A kitten who was found on a farm, scooted her way into people's hearts with her unstoppable will to live a happy life.
Merida the kittenFosterBabyCats
Merida, a tabby kitten, was 2.5 months old when she was found on a farm in desperate need of help. Jillian, the founder of FosterBabyCats (in Columbus, Ohio), rushed to her rescue.
The kitten had sustained a spinal injury (possibly by being stepped on by a large farm animal) and was not able to move her wounded back legs. Jillian immediately took her to a local specialist and emergency vet hospital, where she was told that there was nothing they could do to save her.
Despite it all, Jillian wanted to give the tabby a fighting chance.
She was found on a farm with back legs paralyzedFosterBabyCats
While Jillian was seeking ways to help Merida, she received assistance from Dr. Jackie Holdsworth, a surgeon and neonatal specialist. "She reached out and offered guidance and sent us a ton of supplies to help take care of Merida," Jillian told Love Meow.
The tabby girl who was named after the character from the movie Brave, was determined to navigate her life as a happy paraplegic cat.
Merida quickly turned into a sassy, playful, and tenacious kittyFosterBabyCats
As soon as Merida regained her strength, she became a force to be reckoned with. She started scooting around, chasing resident cats (who were bigger). She didn't think she was any different and wanted to be the toughest kitty in town.
"The first time she decided to 'cat,' she also showed me what a tenacious little fighter she was going to be. She might only have two fully functional legs but she still gets the zoomies."
She started scooting around the house with other feline friendsFosterBabyCats
Over the next several months, Merida went through a host of treatments and therapy to help improve her mobility. When she was put on a set of wheels, she turned her energy up to eleven.
She became a little tornado, zooming around the house with other feline friends. When she discovered fetch, she was obsessed, retrieving toys like a pro.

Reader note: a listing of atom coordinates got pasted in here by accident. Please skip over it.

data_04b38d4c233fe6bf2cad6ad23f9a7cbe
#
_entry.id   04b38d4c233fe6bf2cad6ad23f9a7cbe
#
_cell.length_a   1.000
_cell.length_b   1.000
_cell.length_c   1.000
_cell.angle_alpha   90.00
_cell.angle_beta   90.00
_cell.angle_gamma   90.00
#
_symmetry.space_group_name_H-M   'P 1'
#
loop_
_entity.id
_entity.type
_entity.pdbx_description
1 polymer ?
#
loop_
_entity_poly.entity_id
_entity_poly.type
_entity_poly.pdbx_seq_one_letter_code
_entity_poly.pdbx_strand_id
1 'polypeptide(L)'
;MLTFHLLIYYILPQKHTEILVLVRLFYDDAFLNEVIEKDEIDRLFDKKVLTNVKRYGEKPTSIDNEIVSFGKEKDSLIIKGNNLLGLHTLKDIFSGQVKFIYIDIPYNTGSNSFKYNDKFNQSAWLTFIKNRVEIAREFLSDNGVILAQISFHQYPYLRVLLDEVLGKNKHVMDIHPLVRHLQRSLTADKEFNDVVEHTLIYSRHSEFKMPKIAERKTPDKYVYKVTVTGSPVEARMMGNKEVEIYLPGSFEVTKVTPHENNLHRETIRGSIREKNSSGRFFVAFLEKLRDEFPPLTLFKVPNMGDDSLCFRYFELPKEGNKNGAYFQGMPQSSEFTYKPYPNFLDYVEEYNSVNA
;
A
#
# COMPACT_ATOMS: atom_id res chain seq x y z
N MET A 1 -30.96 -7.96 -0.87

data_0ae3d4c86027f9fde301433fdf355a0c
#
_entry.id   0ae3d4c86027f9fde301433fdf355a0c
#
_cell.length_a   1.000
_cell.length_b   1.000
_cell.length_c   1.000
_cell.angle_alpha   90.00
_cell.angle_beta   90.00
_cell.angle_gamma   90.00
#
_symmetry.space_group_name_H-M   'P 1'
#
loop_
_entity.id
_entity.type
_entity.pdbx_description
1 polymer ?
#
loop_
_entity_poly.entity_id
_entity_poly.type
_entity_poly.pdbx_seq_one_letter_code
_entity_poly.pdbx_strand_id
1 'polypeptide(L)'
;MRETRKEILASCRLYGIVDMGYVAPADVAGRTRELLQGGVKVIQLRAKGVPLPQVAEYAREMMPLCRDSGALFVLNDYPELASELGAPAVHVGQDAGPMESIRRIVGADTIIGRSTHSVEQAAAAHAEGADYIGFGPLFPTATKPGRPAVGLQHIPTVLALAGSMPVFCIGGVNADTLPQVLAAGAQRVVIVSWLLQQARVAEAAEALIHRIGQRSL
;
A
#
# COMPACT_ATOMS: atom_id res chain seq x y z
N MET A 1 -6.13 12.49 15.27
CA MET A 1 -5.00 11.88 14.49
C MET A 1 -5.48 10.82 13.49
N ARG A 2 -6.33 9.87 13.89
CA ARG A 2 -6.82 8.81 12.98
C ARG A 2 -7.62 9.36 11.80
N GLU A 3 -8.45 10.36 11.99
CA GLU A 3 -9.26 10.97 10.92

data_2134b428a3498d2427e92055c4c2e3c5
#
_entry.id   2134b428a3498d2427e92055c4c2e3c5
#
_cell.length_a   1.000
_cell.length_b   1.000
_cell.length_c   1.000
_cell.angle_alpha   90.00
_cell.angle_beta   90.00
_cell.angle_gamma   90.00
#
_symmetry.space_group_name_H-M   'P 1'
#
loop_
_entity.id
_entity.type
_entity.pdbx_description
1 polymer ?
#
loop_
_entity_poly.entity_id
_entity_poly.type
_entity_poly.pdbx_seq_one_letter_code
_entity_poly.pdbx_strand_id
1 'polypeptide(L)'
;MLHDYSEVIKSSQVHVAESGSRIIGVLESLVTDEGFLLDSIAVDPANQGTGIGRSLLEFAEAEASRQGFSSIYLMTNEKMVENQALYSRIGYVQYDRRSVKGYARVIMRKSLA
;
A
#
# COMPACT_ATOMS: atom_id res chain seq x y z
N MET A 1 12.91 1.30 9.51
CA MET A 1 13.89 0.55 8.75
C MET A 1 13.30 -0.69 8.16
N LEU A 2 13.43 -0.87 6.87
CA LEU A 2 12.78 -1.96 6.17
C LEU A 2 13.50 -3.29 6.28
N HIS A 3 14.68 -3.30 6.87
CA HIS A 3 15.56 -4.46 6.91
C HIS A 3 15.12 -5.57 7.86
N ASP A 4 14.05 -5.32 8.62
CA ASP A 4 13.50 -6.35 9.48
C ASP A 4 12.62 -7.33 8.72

When she was put on a set of wheels, she went zooming aroundFosterBabyCats
"One of the reasons the wheels work so well for Merida is because she can do everything with them on that she can do with them off," Jillian wrote. "She can roll over, stretch, lay down, climb, sneak up on other cats, etc. They don't inhibit her movement at all."
Watch Merida as she zooms around in this cute video:
Merida the catwww.youtube.com
When Merida is off her wheels, she turns into an incredible climber, conquering any summit she lays her paws on.
"She continues to find ways to make life work for her. Every day is a new adventure, and I'm just here to help her live out her life to the fullest."
"She is my first paraplegic cat and I truly relied on the many vets to guide me in the proper way to care for her. Around her 9-month birthday was when I realized that I am fully capable of keeping her comfortable and happy," Jillian shared with Love Meow.
Merida has seen about a dozen vets and specialists. She does electromagnetic and light therapy at home, and is currently on nerve pain medication.
She befriended other foster kitties and took them under her wingFosterBabyCats
Merida has blossomed into the bravest, happiest, and most confident mischief-maker. She is constantly plotting her next move, and her determination to do whatever she wants never ceases to amaze her humans.
"Her personality has completely changed being at FosterBabyCats. She was a little scared of the world but she's turned into the sassiest kitty and loves picking on other cats (even the ones that are much bigger than her)," Jillian shared with Love Meow.
All grown up now, Merida has blossomed into the most confident, energetic, mischievous catFosterBabyCats
"Her favorite things to do are sunbathe on her balcony, chase her unsuspecting siblings through the house, play with door stops, and roll around on her custom mobility device that helps her go extra fast."
Jillian celebrates every little thing (such as toe wiggles) as a big win with Merida. "I know her personality is the only way she survived her first 2.5 months of life without intervention."
She wears pants to help protect her hind quarters as she zooms around the houseFosterBabyCats
"She pushed me to learn how to take care of and how to help a paralyzed kitten flourish. I'm so happy she gets to feel safe, and so proud of how far she's come," Jillian wrote.
"She demonstrates every single day that she is tough, fearless, and persistent, but she also knows that if she needs a little extra help, that's okay too."
She doesn't let anything slow her downFosterBabyCats
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